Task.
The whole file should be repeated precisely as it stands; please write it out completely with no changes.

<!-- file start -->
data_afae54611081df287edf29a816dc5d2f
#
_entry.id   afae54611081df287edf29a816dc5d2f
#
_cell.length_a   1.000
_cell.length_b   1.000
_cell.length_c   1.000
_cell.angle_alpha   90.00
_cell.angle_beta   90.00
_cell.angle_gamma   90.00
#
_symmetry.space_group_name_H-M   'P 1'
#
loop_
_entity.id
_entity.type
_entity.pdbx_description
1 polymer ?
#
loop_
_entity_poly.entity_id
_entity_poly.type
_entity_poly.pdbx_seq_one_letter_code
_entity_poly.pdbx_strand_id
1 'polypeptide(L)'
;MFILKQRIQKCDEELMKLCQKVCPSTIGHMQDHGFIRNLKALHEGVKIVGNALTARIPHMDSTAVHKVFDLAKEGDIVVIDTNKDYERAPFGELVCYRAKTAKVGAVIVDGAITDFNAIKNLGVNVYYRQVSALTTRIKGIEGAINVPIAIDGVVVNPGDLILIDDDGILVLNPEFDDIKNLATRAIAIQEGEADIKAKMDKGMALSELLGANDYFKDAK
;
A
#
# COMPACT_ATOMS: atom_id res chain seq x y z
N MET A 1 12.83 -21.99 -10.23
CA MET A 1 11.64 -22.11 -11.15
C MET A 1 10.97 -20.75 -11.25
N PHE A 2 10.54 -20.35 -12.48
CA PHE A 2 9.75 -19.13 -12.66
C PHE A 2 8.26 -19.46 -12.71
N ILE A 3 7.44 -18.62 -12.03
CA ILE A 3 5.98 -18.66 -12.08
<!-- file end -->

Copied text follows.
data_afae54611081df287edf29a816dc5d2f
#
_entry.id   afae54611081df287edf29a816dc5d2f
#
_cell.length_a   1.000
_cell.length_b   1.000
_cell.length_c   1.000
_cell.angle_alpha   90.00
_cell.angle_beta   90.00
_cell.angle_gamma   90.00
#
_symmetry.space_group_name_H-M   'P 1'
#
loop_
_entity.id
_entity.type
_entity.pdbx_description
1 polymer ?
#
loop_
_entity_poly.entity_id
_entity_poly.type
_entity_poly.pdbx_seq_one_letter_code
_entity_poly.pdbx_strand_id
1 'polypeptide(L)'
;MFILKQRIQKCDEELMKLCQKVCPSTIGHMQDHGFIRNLKALHEGVKIVGNALTARIPHMDSTAVHKVFDLAKEGDIVVIDTNKDYERAPFGELVCYRAKTAKVGAVIVDGAITDFNAIKNLGVNVYYRQVSALTTRIKGIEGAINVPIAIDGVVVNPGDLILIDDDGILVLNPEFDDIKNLATRAIAIQEGEADIKAKMDKGMALSELLGANDYFKDAK
;
A
#
# COMPACT_ATOMS: atom_id res chain seq x y z
N MET A 1 12.83 -21.99 -10.23
CA MET A 1 11.64 -22.11 -11.15
C MET A 1 10.97 -20.75 -11.25
N PHE A 2 10.54 -20.35 -12.48
CA PHE A 2 9.75 -19.13 -12.66
C PHE A 2 8.26 -19.46 -12.71
N ILE A 3 7.44 -18.62 -12.03
CA ILE A 3 5.98 -18.66 -12.08